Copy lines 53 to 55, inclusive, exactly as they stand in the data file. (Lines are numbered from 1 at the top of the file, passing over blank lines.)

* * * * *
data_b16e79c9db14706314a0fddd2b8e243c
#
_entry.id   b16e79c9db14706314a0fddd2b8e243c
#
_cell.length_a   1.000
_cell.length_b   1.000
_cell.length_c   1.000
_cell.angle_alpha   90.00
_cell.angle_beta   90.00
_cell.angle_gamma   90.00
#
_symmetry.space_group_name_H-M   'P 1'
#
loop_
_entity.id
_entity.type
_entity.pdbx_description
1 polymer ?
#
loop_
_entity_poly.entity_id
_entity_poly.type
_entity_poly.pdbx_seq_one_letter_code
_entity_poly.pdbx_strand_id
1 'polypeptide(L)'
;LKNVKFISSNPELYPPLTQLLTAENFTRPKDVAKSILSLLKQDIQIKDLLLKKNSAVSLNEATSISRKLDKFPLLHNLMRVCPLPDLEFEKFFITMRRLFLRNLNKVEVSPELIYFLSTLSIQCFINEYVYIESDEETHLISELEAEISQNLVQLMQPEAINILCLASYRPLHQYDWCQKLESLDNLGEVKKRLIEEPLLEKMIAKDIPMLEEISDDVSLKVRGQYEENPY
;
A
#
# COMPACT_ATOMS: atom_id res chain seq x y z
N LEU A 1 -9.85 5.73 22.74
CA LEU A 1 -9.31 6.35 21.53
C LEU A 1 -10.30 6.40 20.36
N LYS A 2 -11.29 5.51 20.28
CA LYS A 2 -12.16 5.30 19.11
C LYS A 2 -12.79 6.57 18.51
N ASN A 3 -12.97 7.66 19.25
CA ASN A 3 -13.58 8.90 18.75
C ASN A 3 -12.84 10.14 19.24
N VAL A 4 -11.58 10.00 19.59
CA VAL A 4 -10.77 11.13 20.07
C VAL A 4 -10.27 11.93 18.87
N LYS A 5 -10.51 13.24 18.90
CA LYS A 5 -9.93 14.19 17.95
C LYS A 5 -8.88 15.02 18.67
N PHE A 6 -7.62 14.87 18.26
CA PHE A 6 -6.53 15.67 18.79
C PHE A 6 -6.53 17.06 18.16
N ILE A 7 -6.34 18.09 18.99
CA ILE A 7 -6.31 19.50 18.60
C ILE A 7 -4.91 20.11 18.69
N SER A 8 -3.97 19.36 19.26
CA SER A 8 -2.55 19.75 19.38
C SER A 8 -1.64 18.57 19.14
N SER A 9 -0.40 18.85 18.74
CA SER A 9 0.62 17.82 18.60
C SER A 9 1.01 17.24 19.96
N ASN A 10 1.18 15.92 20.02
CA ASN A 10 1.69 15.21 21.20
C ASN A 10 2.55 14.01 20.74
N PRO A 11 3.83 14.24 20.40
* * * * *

CA SER A 8 -2.55 19.75 19.38
C SER A 8 -1.64 18.57 19.14
N SER A 9 -0.40 18.85 18.74